977 F.2d 591: Eunice Russell, Plaintiff-appellant, v. Iva Russell, Defendant-appellee
United States Court of Appeals, Ninth Circuit. - 977 F.2d 591
Submitted Sept. 22, 1992.*Decided Sept. 28, 1992
Before GOODWIN, D.W. NELSON and REINHARDT, Circuit Judges.
Eunice Russell (Eunice) appeals the dismissal of his civil RICO complaint, in which he claimed that his stepmother in various acts of conspiracy, in violation of 18 U.S.C. § 1962, which deprived him of his rightful inheritance. The district court dismissed the complaint, with prejudice, on the grounds that it failed to state a claim; it was barred by res judicata; and it was time barred. The district court had jurisdiction pursuant to 28 U.S.C. § 1331. We have jurisdiction over this appeal pursuant to 28 U.S.C. § 1291. We hold that the complaint is barred by the relevant statute of limitations and affirm on this ground.
As an initial matter, we must address Eunice's claim that the district court erred in setting aside the default judgment it had entered against Iva Russell (Iva). We review the district court's action for an abuse of discretion. Pena v. Seguros LA Commercial, S.A., 770 F.2d 811, 814 (9th Cir.1985). We will reverse such a ruling "only upon a clear showing of abuse of discretion." Id. (internal quotation and citations omitted). A district court's discretion to refuse to vacate a default judgment is limited, and should only be exercised if the plaintiff would be prejudiced by vacation, the defendant has no meritorious defense, or the defendant's culpable conduct led to the default. Id. In this case, the defendant had three potentially meritorious defenses, any one of which may have been dispositive of the plaintiff's entire claim. The district court therefore did not abuse its discretion in setting aside the default judgment.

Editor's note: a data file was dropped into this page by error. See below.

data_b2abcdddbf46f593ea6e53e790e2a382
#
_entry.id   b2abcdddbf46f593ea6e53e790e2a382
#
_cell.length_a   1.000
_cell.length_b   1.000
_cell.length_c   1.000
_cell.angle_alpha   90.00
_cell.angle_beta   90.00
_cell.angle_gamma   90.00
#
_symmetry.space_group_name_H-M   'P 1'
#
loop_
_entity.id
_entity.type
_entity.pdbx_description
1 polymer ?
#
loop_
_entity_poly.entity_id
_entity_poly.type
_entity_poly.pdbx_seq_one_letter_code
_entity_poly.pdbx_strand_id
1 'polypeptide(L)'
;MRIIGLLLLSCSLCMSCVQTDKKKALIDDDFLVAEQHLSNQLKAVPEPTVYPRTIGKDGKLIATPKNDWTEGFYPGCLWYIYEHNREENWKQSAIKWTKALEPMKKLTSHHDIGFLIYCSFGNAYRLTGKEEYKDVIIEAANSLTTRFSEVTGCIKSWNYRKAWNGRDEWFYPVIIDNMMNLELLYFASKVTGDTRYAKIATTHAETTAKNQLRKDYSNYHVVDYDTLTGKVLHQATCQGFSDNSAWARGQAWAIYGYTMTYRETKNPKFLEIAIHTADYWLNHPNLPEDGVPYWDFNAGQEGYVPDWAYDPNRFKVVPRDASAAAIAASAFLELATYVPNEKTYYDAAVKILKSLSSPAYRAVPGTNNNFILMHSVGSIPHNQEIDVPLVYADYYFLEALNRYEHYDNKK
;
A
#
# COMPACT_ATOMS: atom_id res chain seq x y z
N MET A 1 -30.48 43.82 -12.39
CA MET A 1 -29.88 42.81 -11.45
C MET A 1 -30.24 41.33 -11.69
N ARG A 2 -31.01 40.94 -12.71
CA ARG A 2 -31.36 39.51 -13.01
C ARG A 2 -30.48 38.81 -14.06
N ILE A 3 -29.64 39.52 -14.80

We review de novo the district court's dismissal of Eunice's complaint based on the expiration of the relevant statute of limitations period. Hoesterey v. Cathedral City, 945 F.2d 317, 318 (9th Cir.1991), cert. denied, 112 S.Ct. 1941 (1992). We base our review on the contents of the complaint, the allegations of which we both accept as true and construe in the light most favorable to Eunice. Id. We will affirm a dismissal only if "it appears beyond doubt that plaintiff can prove no set of facts in support of his claim which would entitle him to relief." Id. (internal quotation and citations omitted).
The statute of limitations for civil RICO actions is four years. Agency Holding Corp. v. Malley-Duff & Assocs., Inc., 483 U.S. 143 (1987). The limitations period accrues when "a plaintiff knows or should know of the injury which is the basis for the action." Stitt v. Williams, 919 F.2d 516, 525 (9th Cir.1990).
In this case, the injury Eunice claims to have suffered is slightly unclear. The gravamen of his complaint seems to be that his stepmother, Iva, conspired to confiscate and then conceal property his father owned. This property, Eunice claims, would have been willed to him but for the nefarious interference of Iva. Eunice, however, already contested the will on these grounds in probate court in 1981. Eunice thus knew of the injury that is the basis for this RICO action well more than four years ago. It is therefore beyond doubt that Eunice could not prove that his RICO action is timely, and the district court properly dismissed the complaint without leave to amend.